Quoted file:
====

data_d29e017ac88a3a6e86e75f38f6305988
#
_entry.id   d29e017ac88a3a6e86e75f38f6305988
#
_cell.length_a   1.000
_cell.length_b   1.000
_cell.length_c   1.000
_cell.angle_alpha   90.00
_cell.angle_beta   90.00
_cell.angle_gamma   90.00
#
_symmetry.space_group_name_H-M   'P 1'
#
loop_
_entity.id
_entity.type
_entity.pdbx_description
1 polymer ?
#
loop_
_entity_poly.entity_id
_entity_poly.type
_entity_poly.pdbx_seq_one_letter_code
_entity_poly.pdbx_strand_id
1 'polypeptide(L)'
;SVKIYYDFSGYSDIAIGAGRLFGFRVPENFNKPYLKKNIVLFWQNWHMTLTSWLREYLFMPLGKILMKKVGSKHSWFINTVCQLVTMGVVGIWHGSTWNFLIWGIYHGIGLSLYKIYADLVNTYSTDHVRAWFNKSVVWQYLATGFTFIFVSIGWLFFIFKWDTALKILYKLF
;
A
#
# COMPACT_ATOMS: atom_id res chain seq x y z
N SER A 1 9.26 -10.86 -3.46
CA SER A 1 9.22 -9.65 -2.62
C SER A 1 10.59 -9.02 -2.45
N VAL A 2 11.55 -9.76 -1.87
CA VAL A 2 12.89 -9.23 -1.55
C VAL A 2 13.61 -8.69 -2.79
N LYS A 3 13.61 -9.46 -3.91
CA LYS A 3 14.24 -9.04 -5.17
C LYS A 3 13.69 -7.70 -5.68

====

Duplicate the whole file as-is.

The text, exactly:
data_d29e017ac88a3a6e86e75f38f6305988
#
_entry.id   d29e017ac88a3a6e86e75f38f6305988
#
_cell.length_a   1.000
_cell.length_b   1.000
_cell.length_c   1.000
_cell.angle_alpha   90.00
_cell.angle_beta   90.00
_cell.angle_gamma   90.00
#
_symmetry.space_group_name_H-M   'P 1'
#
loop_
_entity.id
_entity.type
_entity.pdbx_description
1 polymer ?
#
loop_
_entity_poly.entity_id
_entity_poly.type
_entity_poly.pdbx_seq_one_letter_code
_entity_poly.pdbx_strand_id
1 'polypeptide(L)'
;SVKIYYDFSGYSDIAIGAGRLFGFRVPENFNKPYLKKNIVLFWQNWHMTLTSWLREYLFMPLGKILMKKVGSKHSWFINTVCQLVTMGVVGIWHGSTWNFLIWGIYHGIGLSLYKIYADLVNTYSTDHVRAWFNKSVVWQYLATGFTFIFVSIGWLFFIFKWDTALKILYKLF
;
A
#
# COMPACT_ATOMS: atom_id res chain seq x y z
N SER A 1 9.26 -10.86 -3.46
CA SER A 1 9.22 -9.65 -2.62
C SER A 1 10.59 -9.02 -2.45
N VAL A 2 11.55 -9.76 -1.87
CA VAL A 2 12.89 -9.23 -1.55
C VAL A 2 13.61 -8.69 -2.79
N LYS A 3 13.61 -9.46 -3.91
CA LYS A 3 14.24 -9.04 -5.17
C LYS A 3 13.69 -7.70 -5.68